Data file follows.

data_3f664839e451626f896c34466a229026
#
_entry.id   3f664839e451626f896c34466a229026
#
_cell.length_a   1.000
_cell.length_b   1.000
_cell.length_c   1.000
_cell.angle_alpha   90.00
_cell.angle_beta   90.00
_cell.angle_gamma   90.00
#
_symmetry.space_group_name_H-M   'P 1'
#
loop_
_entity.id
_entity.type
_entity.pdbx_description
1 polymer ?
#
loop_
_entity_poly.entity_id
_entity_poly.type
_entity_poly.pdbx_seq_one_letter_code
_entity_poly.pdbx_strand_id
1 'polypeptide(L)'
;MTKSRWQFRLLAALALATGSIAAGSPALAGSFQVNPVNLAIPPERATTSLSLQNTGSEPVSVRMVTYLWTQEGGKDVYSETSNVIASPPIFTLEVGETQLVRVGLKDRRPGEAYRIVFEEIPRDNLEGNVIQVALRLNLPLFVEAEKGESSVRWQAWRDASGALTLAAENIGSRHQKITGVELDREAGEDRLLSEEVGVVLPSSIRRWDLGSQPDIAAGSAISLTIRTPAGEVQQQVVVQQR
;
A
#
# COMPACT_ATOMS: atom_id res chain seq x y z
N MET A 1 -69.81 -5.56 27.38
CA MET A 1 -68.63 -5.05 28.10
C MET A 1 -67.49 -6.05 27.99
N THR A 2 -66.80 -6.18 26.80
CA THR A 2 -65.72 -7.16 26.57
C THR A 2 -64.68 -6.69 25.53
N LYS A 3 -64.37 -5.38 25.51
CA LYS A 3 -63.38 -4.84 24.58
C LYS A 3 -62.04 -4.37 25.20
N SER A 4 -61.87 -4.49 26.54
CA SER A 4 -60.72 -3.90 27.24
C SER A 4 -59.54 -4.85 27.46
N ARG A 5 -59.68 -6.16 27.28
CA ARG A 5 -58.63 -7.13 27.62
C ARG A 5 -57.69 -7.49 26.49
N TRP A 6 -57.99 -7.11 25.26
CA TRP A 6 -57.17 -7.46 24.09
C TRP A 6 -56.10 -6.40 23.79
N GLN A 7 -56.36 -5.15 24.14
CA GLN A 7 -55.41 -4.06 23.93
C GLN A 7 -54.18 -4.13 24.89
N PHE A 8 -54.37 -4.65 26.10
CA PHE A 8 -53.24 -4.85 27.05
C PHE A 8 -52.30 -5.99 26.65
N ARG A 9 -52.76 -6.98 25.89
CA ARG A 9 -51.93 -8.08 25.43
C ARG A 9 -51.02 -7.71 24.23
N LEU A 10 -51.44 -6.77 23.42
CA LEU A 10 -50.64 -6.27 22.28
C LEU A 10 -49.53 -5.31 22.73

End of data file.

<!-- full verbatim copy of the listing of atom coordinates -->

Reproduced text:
data_3f664839e451626f896c34466a229026
#
_entry.id   3f664839e451626f896c34466a229026
#
_cell.length_a   1.000
_cell.length_b   1.000
_cell.length_c   1.000
_cell.angle_alpha   90.00
_cell.angle_beta   90.00
_cell.angle_gamma   90.00
#
_symmetry.space_group_name_H-M   'P 1'
#
loop_
_entity.id
_entity.type
_entity.pdbx_description
1 polymer ?
#
loop_
_entity_poly.entity_id
_entity_poly.type
_entity_poly.pdbx_seq_one_letter_code
_entity_poly.pdbx_strand_id
1 'polypeptide(L)'
;MTKSRWQFRLLAALALATGSIAAGSPALAGSFQVNPVNLAIPPERATTSLSLQNTGSEPVSVRMVTYLWTQEGGKDVYSETSNVIASPPIFTLEVGETQLVRVGLKDRRPGEAYRIVFEEIPRDNLEGNVIQVALRLNLPLFVEAEKGESSVRWQAWRDASGALTLAAENIGSRHQKITGVELDREAGEDRLLSEEVGVVLPSSIRRWDLGSQPDIAAGSAISLTIRTPAGEVQQQVVVQQR
;
A
#
# COMPACT_ATOMS: atom_id res chain seq x y z
N MET A 1 -69.81 -5.56 27.38
CA MET A 1 -68.63 -5.05 28.10
C MET A 1 -67.49 -6.05 27.99
N THR A 2 -66.80 -6.18 26.80
CA THR A 2 -65.72 -7.16 26.57
C THR A 2 -64.68 -6.69 25.53
N LYS A 3 -64.37 -5.38 25.51
CA LYS A 3 -63.38 -4.84 24.58
C LYS A 3 -62.04 -4.37 25.20
N SER A 4 -61.87 -4.49 26.54
CA SER A 4 -60.72 -3.90 27.24
C SER A 4 -59.54 -4.85 27.46
N ARG A 5 -59.68 -6.16 27.28
CA ARG A 5 -58.63 -7.13 27.62
C ARG A 5 -57.69 -7.49 26.49
N TRP A 6 -57.99 -7.11 25.26
CA TRP A 6 -57.17 -7.46 24.09
C TRP A 6 -56.10 -6.40 23.79
N GLN A 7 -56.36 -5.15 24.14
CA GLN A 7 -55.41 -4.06 23.93
C GLN A 7 -54.18 -4.13 24.89
N PHE A 8 -54.37 -4.65 26.10
CA PHE A 8 -53.24 -4.85 27.05
C PHE A 8 -52.30 -5.99 26.65
N ARG A 9 -52.76 -6.98 25.89
CA ARG A 9 -51.93 -8.08 25.43
C ARG A 9 -51.02 -7.71 24.23
N LEU A 10 -51.44 -6.77 23.42
CA LEU A 10 -50.64 -6.27 22.28
C LEU A 10 -49.53 -5.31 22.73